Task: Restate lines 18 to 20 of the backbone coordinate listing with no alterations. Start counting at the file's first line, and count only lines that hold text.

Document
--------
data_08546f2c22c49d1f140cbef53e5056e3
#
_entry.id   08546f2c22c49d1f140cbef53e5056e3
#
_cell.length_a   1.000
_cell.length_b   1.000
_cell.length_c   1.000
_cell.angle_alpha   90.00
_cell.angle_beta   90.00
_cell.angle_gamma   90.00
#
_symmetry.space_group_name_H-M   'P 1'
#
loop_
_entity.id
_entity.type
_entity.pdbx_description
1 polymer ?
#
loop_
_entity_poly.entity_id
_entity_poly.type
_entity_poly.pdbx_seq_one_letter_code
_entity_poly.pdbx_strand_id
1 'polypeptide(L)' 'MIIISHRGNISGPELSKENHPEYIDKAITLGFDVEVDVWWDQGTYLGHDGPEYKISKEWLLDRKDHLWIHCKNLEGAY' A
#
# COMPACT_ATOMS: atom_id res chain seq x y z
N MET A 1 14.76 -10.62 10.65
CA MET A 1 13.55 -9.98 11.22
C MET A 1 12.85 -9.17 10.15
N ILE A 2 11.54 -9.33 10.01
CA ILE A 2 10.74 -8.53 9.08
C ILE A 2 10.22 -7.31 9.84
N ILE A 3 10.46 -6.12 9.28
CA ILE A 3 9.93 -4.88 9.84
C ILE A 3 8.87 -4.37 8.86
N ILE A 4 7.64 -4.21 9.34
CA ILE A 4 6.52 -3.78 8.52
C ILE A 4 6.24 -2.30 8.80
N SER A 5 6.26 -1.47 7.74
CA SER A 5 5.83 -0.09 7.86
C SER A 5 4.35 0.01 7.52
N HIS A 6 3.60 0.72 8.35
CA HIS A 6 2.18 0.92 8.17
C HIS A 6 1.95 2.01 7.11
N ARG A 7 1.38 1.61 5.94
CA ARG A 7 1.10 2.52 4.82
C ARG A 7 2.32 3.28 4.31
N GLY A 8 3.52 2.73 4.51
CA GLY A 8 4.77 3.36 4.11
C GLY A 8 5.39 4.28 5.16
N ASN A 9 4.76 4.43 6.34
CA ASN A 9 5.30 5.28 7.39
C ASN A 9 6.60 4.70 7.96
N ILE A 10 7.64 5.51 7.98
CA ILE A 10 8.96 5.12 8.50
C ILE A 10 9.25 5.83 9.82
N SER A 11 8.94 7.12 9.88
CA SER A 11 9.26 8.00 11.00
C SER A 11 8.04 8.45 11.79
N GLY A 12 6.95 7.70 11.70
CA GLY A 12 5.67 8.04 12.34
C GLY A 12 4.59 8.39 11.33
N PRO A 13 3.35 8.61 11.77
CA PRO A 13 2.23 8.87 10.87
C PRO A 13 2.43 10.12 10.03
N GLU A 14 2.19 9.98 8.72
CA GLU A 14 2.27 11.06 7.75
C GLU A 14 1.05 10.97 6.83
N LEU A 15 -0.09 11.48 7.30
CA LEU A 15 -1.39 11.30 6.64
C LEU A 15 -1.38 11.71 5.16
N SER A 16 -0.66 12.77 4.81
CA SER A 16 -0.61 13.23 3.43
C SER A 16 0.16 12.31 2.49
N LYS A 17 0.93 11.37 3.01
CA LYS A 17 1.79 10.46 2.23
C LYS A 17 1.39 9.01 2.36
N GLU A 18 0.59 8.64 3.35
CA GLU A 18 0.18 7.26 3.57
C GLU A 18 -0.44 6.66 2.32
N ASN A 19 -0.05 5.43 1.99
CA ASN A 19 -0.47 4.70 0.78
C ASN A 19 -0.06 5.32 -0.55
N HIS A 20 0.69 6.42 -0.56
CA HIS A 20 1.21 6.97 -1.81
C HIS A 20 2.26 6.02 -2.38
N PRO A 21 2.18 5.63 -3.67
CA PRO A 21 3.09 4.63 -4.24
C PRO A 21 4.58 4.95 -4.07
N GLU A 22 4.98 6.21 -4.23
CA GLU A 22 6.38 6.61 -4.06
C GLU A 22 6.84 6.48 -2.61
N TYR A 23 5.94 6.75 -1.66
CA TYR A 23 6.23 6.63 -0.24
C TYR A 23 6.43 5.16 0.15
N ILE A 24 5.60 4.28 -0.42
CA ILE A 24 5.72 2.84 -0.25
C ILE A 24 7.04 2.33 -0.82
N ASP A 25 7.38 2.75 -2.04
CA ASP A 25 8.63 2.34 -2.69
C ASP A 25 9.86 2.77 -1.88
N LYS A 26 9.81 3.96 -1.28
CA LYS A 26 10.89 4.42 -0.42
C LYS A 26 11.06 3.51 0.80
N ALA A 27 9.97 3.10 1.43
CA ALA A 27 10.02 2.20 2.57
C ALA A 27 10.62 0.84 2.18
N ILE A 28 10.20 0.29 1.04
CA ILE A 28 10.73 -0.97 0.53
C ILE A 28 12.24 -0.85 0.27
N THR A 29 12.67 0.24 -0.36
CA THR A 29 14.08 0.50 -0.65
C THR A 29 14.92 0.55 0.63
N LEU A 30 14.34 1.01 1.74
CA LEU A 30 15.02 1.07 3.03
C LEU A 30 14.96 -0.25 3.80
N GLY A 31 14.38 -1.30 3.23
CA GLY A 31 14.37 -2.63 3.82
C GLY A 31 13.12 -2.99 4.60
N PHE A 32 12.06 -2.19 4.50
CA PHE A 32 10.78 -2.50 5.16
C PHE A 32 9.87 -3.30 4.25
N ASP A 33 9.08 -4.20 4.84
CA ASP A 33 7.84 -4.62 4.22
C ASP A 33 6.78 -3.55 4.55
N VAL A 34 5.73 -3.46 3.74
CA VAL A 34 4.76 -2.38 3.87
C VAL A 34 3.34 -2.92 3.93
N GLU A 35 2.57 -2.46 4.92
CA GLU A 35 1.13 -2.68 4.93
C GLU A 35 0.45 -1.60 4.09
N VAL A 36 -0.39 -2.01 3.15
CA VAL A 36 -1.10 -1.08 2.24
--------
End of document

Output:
1 polymer ?
#
loop_